I’ll only share with you a small part of the interview, but I highly encourage you to read the whole interview in prep for the Super Bowl Halftime show, or when you have time, because it’s one of the best interviews I’ve read when it comes to an artist talking about a crucial part of their live performance.
When did you start smashing guitars?
It happened by complete accident the first time. We were just kicking around in a club which we played every Tuesday and I was playing the guitar and it hit the ceiling. It broke, and it kind of shocked me ’cause I wasn’t ready for it to go. I didn’t particularly want it to go but it went.
And I was expecting an incredible thing, it being so precious to me, and I was expecting everybody to go, “Wow, he’s broken his guitar, he’s broken his guitar” but nobody did anything which made me kind of angry in a way, and determined to get this precious event noticed by the audience. I proceeded to make a big thing of breaking the guitar. I pounced all over the stage with it and I threw the bits on the stage and I picked up my spare guitar and carried on as though I really meant to do it.
Were you happy about it?
Deep inside I was very unhappy because the thing had got broken. It got around and the next week the people came and they came up to me and they said “Oh, we heard all about it, man; it’s ’bout time someone gave it to a guitar” and all this kind of stuff. It kind of grew from there; we’d go to another town and people would say, “Oh yea, we heard that you smashed a guitar” and all this kind of stuff. It kind of grew from there, we’d go to another town and people would say “Oh yea, we heard that you smashed a guitar.” It built and built and built and built and built and built until one day, a very important daily newspaper came to see us and said, “Oh, we hear you’re the group that smashes their guitars up. Well we hope you’re going to do it tonight because we’re from the Daily Mail. If you do, you’ll probably make the front pages.”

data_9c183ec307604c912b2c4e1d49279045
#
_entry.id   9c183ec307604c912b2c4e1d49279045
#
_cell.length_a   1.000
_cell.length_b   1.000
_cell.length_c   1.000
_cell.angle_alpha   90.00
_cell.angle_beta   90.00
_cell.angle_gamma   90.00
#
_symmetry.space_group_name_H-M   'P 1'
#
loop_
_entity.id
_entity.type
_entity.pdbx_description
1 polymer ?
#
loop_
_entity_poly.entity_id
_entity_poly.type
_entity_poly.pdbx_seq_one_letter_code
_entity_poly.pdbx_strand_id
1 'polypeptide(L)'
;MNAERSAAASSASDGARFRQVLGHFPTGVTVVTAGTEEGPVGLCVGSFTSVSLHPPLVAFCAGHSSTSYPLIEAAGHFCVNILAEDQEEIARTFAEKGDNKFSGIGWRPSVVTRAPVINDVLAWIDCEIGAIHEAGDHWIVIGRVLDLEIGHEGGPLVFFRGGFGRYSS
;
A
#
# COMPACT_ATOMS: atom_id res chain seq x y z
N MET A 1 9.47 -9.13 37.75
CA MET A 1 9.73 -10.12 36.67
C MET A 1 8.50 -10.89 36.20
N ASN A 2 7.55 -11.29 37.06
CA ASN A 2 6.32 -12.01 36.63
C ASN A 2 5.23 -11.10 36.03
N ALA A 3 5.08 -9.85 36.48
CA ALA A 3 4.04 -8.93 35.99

This was only going to be like the second guitar I’d ever broken, seriously. I went to my manager, Kit Lambert, and I said, you know, “Can we afford it, can we afford it, it’s for publicity.” He said, “Yes, we can afford it, if we can get the Daily Mail.” I did it and of course the Daily Mail didn’t buy the photograph and didn’t want to know about the story. After that I was into it up to my neck and have been doing it since.
I’m not sure if we’ll get to see Townshend smash any guitars tonight, but if you’re looking for an interesting list chronicling some of his live concert smashings, check out this fan forum; it features a working compilation of venues and dates where Townshend has reportedly destroyed his guitars during a live show.
Well, you should be all prepped and set to enjoy the Super Bowl halftime show, and ready to get lost in the epic rock of The Who from the confines of your comfy couch or among friends at a local bar.
You’re invited to join us during the halftime show as we do live updates on the Live Fix Facebook Page.
And be sure to come back and tell us what thought of The Who’s halftime show.